Sebeta

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Sebeta
Sebeta is located in Ethiopia
Sebeta
Sebeta
Location within Ethiopia
Coordinates: 8°54′40″N 38°37′17″E / 8.91111°N 38.62139°E / 8.91111; 38.62139Coordinates: 8°54′40″N 38°37′17″E / 8.91111°N 38.62139°E / 8.91111; 38.62139
Country Ethiopia
Region Oromia
Zone Oromia Special Zone Surrounding Finfinne
Elevation 2,356 m (7,730 ft)
Population (2007)
 • Total 49,331
Time zone EAT (UTC+3)
Climate Cwb

Sebeta is a town and separate woreda in central Ethiopia, and a suburb of Addis Ababa. Located in the Oromia Special Zone Surrounding Finfinne of the Oromia Region, this town has a latitude and longitude of 8°54′40″N 38°37′17″E / 8.91111°N 38.62139°E / 8.91111; 38.62139 and an elevation of 2,356 meters (7,730 feet) above sea level.

The Sebeta School for the Blind is located in Sebeta. It became part of the Haile Selassie I Foundation in 1959, and construction on a new building began on 4 October 1962.[1] The Ethiopian Institute of Agricultural Research opened a research station in Sebeta in 1967, which operates as the national center for research into improving fishing yields.[2]

History[edit]

A plot to kill the Emperor near Sebeta with a land mine in the road was discovered on 16 November 1969. Eight people were arrested, and the leader, 76-year-old Tekle Wolde Hawariat, killed himself next day after a gun battle with police at his home in Addis Ababa. He was mentioned without dishonor in the Ethiopian media because of his valuable service to the country in previous years.[1]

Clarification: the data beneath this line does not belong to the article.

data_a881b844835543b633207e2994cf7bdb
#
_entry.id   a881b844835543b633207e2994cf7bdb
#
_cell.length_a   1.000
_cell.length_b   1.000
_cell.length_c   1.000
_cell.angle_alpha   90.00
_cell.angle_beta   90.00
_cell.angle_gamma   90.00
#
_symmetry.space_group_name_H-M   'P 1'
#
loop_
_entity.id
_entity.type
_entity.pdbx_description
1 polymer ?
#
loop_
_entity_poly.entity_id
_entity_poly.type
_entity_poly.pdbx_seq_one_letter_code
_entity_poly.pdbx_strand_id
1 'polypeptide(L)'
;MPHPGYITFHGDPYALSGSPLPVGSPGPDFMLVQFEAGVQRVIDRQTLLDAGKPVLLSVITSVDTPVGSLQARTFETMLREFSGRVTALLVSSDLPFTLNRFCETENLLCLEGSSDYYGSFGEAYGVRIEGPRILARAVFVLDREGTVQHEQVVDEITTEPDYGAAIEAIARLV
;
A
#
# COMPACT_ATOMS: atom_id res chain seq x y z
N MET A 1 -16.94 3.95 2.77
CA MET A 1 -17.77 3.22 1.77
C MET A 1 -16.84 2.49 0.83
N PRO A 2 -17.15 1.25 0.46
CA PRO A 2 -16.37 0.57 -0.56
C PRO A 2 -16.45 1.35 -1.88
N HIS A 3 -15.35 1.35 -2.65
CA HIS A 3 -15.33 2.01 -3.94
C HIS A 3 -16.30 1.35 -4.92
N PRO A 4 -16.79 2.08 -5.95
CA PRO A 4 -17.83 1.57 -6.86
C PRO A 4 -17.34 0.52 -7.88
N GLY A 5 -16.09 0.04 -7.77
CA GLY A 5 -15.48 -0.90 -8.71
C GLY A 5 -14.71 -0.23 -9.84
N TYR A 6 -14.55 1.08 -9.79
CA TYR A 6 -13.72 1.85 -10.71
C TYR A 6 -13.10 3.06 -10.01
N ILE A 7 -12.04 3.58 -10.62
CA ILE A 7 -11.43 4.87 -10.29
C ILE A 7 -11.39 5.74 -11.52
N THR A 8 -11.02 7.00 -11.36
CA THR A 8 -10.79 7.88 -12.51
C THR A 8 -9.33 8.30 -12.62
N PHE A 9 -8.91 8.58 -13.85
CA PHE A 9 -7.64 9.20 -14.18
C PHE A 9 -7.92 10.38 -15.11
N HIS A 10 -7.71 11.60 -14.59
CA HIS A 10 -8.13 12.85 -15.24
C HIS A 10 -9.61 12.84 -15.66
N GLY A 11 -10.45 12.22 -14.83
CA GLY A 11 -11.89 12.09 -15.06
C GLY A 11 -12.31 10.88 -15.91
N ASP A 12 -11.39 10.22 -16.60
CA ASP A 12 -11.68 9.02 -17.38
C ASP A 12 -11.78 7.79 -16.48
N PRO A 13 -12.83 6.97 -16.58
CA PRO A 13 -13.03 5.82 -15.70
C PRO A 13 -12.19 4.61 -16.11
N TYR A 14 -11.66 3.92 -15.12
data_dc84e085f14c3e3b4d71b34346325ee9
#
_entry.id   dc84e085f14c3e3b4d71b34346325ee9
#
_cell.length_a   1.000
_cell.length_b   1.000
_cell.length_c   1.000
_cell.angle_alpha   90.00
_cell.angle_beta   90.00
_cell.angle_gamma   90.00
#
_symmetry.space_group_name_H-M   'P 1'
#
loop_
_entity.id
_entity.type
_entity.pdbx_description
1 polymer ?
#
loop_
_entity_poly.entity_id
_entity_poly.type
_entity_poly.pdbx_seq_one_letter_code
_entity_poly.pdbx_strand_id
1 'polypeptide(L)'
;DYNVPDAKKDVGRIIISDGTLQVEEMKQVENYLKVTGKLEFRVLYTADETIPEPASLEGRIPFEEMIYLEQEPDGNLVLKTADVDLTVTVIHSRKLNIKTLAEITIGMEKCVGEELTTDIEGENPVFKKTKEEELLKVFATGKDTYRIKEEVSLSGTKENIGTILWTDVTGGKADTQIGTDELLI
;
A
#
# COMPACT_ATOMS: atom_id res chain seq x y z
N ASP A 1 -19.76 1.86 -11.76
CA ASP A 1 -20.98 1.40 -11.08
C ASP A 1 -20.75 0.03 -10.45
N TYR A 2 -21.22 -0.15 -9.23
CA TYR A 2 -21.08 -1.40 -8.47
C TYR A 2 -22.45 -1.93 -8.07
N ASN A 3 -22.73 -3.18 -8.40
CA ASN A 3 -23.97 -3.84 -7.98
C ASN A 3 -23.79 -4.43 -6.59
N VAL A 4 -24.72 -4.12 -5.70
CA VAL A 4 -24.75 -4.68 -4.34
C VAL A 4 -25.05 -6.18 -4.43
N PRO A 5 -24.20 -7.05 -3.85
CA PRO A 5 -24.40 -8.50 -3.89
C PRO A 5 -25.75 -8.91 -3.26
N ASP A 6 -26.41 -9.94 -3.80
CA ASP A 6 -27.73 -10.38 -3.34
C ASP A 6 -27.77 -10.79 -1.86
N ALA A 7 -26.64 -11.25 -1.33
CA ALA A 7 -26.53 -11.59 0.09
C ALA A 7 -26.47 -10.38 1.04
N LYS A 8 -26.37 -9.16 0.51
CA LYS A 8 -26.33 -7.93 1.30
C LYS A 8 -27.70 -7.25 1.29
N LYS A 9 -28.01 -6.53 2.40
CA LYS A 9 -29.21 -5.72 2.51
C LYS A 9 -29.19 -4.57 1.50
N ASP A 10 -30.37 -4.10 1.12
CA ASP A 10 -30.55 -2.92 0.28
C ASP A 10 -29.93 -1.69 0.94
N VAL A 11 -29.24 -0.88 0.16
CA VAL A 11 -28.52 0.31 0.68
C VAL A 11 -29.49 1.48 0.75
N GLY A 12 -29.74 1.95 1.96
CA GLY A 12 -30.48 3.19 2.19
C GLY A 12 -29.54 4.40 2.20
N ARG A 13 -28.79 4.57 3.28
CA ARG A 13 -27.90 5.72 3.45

A congregation of the Mekane Yesus Church was established in 1979. The congregation's church was burnt by a mob in April 1994, and the leaders of the Ethiopian Orthodox Church afterwards failed to condemn the act.[1]

Demographics[edit]

The 2007 national census reported a total population for Sebeta of 49,331, of whom 24,356 were men and 24,975 were women. The majority of the inhabitants said they practised Ethiopian Orthodox Christianity, with 71.1% of the population reporting they observed this belief, while 16.87% of the population were Muslim, and 11.18% were Protestant.[3]

According to the 1994 national census, the town had a population of 14,100.

Notes[edit]

  1. ^ a b c "Local History in Ethiopia" The Nordic Africa Institute website (accessed 28 November 2007)
  2. ^ EARI list of research centers (accessed 30 April 2009)
  3. ^ 2007 Population and Housing Census of Ethiopia: Results for Oromia Region, Vol. 1, Tables 2.1, 2.5, 3.4 (accessed 13 January 2012)